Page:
Plus, the bark is just gorgeous for gift giving.  I didn’t think it would break very evenly since the orange peel is chewy, so I cut mine with a santoku knife.  I really like the look of the hard edges.  I’m making this one again!

TIPS:  I was worried that my chocolate wouldn’t melt completely (we’ve all been there, right?), so I think I let it melt a bit too long in the double boiler.  This didn’t hurt the chocolate, but it did get pretty warm (about 120°F) and took some time to come down in temperature.  After extended stirring and letting it fall in ribbons to cool it down, my patience ended when the chocolate hit 97°F.  I was afraid that it might be a bit too loose and spread too far, but everything turned out just fine.

Also, if you don’t know what a double boiler is or want to rig up your own at home, check out this post.

Recipe links: Candied Orange Peel and Bittersweet Chocolate Bark with Candied Orange Peel (the original)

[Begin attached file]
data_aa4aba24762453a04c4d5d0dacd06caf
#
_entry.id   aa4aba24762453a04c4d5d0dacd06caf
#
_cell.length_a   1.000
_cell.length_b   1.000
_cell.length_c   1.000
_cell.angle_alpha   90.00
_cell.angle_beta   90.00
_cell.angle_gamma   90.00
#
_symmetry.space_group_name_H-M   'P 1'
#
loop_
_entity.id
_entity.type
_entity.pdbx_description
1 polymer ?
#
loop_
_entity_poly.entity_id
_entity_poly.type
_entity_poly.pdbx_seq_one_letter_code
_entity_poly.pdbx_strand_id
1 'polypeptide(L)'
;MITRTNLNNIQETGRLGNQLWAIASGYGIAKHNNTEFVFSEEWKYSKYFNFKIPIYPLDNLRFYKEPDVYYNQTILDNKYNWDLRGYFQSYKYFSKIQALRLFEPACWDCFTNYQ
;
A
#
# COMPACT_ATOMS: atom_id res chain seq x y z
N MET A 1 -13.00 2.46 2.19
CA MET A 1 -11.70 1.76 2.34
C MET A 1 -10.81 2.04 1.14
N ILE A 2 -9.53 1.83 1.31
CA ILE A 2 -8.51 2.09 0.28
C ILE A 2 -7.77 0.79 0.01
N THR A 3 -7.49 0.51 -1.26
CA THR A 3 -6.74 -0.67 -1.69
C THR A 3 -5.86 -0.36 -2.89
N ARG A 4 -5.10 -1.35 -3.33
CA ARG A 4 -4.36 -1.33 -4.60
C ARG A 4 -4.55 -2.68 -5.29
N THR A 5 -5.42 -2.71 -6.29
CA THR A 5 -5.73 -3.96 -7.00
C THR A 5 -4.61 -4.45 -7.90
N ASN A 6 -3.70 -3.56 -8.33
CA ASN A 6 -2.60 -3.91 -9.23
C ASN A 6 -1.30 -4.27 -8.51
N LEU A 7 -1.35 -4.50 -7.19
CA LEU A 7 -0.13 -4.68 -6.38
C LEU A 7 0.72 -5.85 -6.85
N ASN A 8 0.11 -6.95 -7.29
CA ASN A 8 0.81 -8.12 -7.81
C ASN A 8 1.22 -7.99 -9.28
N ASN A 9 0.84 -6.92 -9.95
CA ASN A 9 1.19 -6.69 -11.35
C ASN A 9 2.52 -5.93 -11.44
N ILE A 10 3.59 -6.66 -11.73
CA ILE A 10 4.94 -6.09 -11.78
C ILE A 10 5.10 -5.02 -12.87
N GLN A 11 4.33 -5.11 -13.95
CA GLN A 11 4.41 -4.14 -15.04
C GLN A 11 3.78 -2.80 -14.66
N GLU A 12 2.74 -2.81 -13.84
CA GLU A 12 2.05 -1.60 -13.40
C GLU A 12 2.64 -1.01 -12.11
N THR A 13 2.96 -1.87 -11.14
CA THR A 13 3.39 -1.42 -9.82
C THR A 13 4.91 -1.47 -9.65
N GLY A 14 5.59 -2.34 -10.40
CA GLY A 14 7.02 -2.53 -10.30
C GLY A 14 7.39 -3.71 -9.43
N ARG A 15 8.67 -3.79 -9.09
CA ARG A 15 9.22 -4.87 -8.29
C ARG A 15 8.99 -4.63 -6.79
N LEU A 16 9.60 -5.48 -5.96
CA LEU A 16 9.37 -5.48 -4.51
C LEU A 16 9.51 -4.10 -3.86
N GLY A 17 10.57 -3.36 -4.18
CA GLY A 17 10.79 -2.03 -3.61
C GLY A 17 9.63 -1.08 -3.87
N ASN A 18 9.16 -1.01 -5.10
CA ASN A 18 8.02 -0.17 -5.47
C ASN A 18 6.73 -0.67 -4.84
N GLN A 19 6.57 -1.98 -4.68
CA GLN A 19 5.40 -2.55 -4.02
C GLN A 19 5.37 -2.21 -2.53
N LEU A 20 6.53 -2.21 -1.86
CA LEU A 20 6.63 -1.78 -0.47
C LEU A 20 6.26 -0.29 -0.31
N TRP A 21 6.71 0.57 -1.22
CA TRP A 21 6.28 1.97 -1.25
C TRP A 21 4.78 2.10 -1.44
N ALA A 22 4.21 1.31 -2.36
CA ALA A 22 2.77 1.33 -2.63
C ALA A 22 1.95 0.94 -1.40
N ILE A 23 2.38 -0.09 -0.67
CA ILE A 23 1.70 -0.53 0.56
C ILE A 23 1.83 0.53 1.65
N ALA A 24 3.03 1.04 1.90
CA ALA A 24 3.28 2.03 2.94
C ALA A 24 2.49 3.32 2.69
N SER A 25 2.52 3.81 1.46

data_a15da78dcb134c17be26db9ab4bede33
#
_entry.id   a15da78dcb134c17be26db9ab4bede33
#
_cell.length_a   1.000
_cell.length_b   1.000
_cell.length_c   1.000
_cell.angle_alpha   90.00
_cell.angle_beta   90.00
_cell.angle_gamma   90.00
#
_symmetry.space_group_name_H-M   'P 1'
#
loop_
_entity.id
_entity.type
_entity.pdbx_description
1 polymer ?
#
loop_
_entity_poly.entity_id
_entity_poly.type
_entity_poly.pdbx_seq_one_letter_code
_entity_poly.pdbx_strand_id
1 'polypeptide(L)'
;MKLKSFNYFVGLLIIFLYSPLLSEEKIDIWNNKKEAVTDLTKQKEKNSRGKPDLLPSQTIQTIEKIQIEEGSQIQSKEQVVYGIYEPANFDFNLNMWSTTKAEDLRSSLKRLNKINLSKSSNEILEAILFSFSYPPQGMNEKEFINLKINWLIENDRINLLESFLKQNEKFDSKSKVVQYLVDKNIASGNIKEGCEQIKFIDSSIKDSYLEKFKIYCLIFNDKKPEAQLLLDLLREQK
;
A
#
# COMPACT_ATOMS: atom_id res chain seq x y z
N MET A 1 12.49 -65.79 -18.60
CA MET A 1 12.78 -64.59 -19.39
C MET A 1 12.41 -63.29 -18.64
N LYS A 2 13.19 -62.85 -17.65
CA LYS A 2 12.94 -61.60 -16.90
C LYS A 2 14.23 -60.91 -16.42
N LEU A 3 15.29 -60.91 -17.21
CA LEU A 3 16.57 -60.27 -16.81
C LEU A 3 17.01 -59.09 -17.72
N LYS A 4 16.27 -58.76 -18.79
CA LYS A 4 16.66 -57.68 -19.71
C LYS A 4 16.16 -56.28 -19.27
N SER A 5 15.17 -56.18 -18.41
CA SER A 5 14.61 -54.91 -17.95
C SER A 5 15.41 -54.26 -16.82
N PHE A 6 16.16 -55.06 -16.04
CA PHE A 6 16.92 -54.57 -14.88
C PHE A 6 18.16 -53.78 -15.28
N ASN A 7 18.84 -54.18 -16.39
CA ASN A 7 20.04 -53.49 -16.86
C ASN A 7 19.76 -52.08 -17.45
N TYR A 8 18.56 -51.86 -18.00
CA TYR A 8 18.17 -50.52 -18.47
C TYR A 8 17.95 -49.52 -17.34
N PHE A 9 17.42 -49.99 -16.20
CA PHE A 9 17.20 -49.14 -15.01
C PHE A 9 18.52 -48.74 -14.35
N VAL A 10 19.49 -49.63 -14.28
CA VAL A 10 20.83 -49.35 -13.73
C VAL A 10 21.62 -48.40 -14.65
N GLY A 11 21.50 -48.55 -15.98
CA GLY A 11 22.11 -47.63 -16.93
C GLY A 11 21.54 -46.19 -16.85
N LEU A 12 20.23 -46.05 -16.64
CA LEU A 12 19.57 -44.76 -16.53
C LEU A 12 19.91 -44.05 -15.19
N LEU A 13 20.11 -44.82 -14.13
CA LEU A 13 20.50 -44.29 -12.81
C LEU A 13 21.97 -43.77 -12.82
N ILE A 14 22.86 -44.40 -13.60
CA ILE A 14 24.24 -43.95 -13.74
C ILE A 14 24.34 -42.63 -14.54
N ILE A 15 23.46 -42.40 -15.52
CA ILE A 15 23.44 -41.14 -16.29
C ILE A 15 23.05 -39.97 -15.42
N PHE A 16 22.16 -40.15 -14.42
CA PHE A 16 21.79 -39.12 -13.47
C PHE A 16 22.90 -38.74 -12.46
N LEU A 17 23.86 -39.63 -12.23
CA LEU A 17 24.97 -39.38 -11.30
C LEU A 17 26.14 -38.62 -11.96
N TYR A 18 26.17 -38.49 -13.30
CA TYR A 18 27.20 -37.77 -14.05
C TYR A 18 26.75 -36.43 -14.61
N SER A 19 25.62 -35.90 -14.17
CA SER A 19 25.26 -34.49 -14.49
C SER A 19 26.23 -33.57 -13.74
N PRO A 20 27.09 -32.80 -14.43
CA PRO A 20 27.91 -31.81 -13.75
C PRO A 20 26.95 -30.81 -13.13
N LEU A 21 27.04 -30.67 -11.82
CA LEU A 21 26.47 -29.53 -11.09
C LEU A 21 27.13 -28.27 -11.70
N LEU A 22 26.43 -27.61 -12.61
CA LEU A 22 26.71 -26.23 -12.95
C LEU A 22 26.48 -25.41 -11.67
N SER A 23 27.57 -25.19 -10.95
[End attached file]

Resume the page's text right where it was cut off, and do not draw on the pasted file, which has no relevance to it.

Caramel Corn

And I’m back!  Sorry for the extended absence.  Between helping to plan a major fundraiser for the organization for which I volunteer (Resource Area for Teaching Colorado – check it out!) and preparing for our trip to Tokyo for Dr. O’s brother’s wedding (food post coming soon!), September was almost more than I could handle. We had some amazing experiences, but it’s good to be settling back into our usual routine.

I originally made today’s recipe – Caramel Corn – for a baseball-themed gourmet club meeting this summer, but with Halloween fast approaching, this treat would be so cute in clear bags with ribbons.  What you don’t want to do (unless you’re really hungry or have an amazing metabolism) is make this all by yourself with no plans to share.  It’s so ridiculously good that you will eat the whole batch.